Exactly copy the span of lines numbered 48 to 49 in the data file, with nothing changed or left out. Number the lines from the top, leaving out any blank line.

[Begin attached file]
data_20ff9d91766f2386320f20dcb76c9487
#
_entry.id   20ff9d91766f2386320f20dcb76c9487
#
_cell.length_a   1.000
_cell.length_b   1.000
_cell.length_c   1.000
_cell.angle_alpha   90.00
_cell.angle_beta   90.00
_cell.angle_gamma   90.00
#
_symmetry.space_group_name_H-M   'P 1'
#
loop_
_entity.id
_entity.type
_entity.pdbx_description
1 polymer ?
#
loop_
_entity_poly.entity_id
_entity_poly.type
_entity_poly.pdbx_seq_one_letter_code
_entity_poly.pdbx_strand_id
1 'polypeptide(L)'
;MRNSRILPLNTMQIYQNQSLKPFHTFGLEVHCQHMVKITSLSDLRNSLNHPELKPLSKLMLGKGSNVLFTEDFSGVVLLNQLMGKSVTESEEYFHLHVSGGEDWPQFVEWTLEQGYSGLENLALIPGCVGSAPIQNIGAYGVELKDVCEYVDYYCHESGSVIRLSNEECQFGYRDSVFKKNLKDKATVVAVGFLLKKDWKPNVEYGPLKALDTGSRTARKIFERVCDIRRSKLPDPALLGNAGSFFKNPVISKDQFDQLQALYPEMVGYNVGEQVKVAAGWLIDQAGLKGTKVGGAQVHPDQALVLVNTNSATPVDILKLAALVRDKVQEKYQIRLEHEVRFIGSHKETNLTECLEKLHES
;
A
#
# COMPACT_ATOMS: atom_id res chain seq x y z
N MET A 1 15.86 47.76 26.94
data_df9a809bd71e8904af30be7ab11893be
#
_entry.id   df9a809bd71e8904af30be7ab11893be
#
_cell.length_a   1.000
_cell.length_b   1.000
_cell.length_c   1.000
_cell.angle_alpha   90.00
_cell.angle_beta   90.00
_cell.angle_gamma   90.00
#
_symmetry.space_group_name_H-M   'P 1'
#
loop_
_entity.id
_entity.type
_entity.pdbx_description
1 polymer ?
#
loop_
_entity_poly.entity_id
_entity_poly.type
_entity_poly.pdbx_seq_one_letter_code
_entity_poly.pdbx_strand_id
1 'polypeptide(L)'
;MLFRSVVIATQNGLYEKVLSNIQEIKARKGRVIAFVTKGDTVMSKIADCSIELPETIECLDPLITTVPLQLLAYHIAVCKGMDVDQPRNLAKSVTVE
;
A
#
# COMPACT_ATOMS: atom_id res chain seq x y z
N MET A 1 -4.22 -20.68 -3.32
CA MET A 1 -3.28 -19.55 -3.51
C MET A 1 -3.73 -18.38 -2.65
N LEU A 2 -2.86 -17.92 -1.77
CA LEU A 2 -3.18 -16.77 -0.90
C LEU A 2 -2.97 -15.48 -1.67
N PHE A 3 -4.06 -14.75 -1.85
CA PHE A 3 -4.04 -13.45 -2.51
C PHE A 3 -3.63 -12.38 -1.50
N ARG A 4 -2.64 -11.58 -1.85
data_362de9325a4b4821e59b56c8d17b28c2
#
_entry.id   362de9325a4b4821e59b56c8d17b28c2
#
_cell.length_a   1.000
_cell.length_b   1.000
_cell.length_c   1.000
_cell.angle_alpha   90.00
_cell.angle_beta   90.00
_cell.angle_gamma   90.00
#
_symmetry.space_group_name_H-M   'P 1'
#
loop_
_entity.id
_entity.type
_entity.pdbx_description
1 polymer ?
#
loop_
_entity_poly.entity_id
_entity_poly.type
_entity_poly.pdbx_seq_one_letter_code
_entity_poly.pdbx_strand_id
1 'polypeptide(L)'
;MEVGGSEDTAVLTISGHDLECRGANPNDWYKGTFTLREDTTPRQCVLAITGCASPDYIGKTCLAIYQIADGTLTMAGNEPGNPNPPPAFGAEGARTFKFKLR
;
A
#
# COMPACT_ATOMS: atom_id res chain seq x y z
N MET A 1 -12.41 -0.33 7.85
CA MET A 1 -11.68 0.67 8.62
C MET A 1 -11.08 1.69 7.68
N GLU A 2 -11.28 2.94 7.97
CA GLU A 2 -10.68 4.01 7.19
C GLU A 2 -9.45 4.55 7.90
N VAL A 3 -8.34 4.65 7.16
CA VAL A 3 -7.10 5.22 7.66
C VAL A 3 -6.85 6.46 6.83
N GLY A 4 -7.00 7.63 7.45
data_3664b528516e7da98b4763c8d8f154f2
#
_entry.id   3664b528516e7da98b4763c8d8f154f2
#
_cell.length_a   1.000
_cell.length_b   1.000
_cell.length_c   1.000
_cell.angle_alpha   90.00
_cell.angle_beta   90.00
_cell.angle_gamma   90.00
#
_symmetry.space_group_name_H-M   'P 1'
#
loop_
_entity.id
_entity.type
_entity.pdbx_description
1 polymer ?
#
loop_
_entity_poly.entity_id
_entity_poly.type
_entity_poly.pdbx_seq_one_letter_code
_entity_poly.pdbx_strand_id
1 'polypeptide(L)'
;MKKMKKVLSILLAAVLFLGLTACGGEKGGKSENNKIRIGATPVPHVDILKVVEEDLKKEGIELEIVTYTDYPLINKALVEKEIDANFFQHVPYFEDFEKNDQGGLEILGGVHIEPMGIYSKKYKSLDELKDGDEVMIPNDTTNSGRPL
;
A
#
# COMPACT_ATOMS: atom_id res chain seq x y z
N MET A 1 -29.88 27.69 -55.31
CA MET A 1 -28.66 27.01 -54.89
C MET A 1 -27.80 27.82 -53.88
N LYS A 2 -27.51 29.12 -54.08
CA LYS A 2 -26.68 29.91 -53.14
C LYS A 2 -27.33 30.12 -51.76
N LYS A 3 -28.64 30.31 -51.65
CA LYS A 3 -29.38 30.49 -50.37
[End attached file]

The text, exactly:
_entity.pdbx_description
1 polymer ?